Only at the expiration of the 90 day period can suit be filed. Suit typically takes one to two years to get to trial. During this time, several expert witnesses are usually needed and the expense to the plaintiff’s attorney typically ranges from $30,000.00 to $80,000.00 to handle the case through trial.

Juries are notoriously kind to doctors. By far, doctors prevail in the majority of cases that get tried. Medical malpractice insurers know this and do not offer signficant settlements in all but the most egregious of cases. Of course, even if the plaintiff does prevail at trial Florida has already enacted caps limiting recovery for pain and suffering.

Why would any attorney want to take on a frivolous case? They don’t. In fact, medical malpractice cases with merit are turned down all the time by attorneys. this is because unless the alleged malpractice caused catastrophic injuries, the value of the case will be far surpassed by the expense in hiring expert witnesses.

Its easy to be in favor of making it even harder to bring medical malpractice cases until you are the victim of medical malpractice and you learn that attorneys are not willing or able to accept your case.
Continue reading

Published on:

A jury in Gainesville, Florida, determined that the University of Florida Shands Teaching Hospital committted medical malpractice causing a woman permanent brain injuries.

The woman went to Shands after suffering unexplained headaches. It was determined she had an anuerysm in her brain that had not ruptured.

An anuerysm is a swelling in an artery caused by weakening of the arterial walls. If an anuerysm is not repaired, it can rupture causing catostrophic bleeding.

Surgery was performed to insert coils into the woman’s aneurysm. Lawyers for the woman claimed that the surgeons accidentally perforated one of the arteries in her brain.

From there, her lawyers contended, the medical malpractice continued. She was kept on a blood thinner despite having symtoms consistent with a stroke. The blood thinner worsened the bleeding in her brain. As a result, the woman suffered permanent brain damage, partial paralysis, impaired vision and pain.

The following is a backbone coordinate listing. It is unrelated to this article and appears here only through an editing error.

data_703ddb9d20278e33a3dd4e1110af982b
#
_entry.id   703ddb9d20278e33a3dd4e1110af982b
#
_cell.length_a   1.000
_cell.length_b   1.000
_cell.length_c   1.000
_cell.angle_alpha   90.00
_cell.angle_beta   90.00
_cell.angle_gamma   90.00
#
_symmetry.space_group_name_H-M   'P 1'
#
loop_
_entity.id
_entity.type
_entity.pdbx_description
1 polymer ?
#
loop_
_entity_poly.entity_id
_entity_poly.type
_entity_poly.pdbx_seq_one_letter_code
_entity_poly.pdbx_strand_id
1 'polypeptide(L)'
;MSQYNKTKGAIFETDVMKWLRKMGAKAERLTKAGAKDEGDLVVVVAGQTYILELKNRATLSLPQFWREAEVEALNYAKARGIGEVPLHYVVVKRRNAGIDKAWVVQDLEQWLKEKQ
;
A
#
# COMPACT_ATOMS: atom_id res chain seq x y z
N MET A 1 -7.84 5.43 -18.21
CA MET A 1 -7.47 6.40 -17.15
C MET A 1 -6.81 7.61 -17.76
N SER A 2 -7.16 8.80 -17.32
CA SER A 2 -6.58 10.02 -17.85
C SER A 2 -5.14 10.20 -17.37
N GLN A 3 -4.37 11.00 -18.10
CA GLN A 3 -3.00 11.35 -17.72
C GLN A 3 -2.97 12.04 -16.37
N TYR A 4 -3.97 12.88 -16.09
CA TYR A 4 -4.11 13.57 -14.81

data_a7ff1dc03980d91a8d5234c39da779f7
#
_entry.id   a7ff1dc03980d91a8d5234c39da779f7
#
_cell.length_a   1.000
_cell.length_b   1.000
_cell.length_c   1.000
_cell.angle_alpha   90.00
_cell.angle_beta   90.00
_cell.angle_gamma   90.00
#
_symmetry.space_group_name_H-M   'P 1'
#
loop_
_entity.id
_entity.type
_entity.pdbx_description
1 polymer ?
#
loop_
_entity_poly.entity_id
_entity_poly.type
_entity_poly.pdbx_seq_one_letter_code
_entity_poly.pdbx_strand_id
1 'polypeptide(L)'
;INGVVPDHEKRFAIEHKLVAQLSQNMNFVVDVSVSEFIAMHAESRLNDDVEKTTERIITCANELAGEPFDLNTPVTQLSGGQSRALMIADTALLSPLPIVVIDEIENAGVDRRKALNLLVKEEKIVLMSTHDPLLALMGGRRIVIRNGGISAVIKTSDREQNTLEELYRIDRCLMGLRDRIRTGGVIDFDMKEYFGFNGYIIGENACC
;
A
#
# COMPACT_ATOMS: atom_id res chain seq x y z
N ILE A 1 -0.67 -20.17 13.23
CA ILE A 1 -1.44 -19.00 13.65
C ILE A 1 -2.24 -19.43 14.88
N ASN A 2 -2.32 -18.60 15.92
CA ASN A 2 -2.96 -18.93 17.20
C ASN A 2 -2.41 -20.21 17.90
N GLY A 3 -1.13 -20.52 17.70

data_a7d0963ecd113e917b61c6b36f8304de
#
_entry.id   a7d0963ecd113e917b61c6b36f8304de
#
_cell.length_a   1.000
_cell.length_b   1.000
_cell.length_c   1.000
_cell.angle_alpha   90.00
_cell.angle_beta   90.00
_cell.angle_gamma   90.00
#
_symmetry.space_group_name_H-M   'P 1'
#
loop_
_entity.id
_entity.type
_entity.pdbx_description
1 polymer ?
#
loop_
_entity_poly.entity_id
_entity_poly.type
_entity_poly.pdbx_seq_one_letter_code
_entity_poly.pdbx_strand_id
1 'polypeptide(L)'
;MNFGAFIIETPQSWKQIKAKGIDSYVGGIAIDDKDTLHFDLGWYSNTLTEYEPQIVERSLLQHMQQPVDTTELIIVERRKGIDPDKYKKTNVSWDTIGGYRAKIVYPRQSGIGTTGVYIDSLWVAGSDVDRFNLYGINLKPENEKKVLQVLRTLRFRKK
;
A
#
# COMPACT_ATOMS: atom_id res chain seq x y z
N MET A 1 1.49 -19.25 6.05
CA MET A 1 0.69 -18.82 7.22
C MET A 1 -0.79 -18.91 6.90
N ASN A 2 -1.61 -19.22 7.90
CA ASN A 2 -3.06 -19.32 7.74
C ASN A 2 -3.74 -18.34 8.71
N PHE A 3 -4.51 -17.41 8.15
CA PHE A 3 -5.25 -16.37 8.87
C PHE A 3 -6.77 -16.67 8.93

Continue reading

Published on:

A man settled his medical malpractice claim against the Jacksonville Naval Hospital after its employees failed to diagnose that he was suffering from viral encephalitis.

The man went to the Mayport clinic complaining of a severe headache and nausea. He was discharged without viral encephalitis being diagnosed. As a result, he had to have emergency surgery to remove part of his brain, leaving him with a brain injury. The medical negligence case settled for $950,000.00.
Continue reading

Published on:

Medical malpractice claims, unlike those arising from car collisions, have a two year statute of limitations. Most injury claims, like those arising from slip and falls or auto accidents, have a four year statute of limitations. It is important to be aware of this shortened time frame. Our Jacksonville personal injury lawyers are sometimes contacted by people who believe they may have suffered from medical malpractice that occurred three or more years prior.

Compounding this problem, is that, unlike other injury cases, medical malpractice claims must be reviewed by a medical expert before suit can be filed. This process can take several months to complete.

The medical malpractice statute of limitations begins to run from the time a person knew or had reason to suspect medical malpractice may have occurred. This can create a dangerous “grey area” that is best avoided by ensuring that your claim is made early. Our advice: if you suspect that you may be the victim of medical malpractice, contact a medical malpractice attorney as soon as possible.
Continue reading

Published on:

Chiropractors, podiatrists, and optometrists are just a few of the medical professionals required by Florida law to purchase medical malpractice insurance coverage. However, many people are suprised to learn that medical doctors are allowed to treat patients without any insurance coverage. As a result, it is estimated that as many as 1 in 8 doctors in Florida forgo malpractice coverage.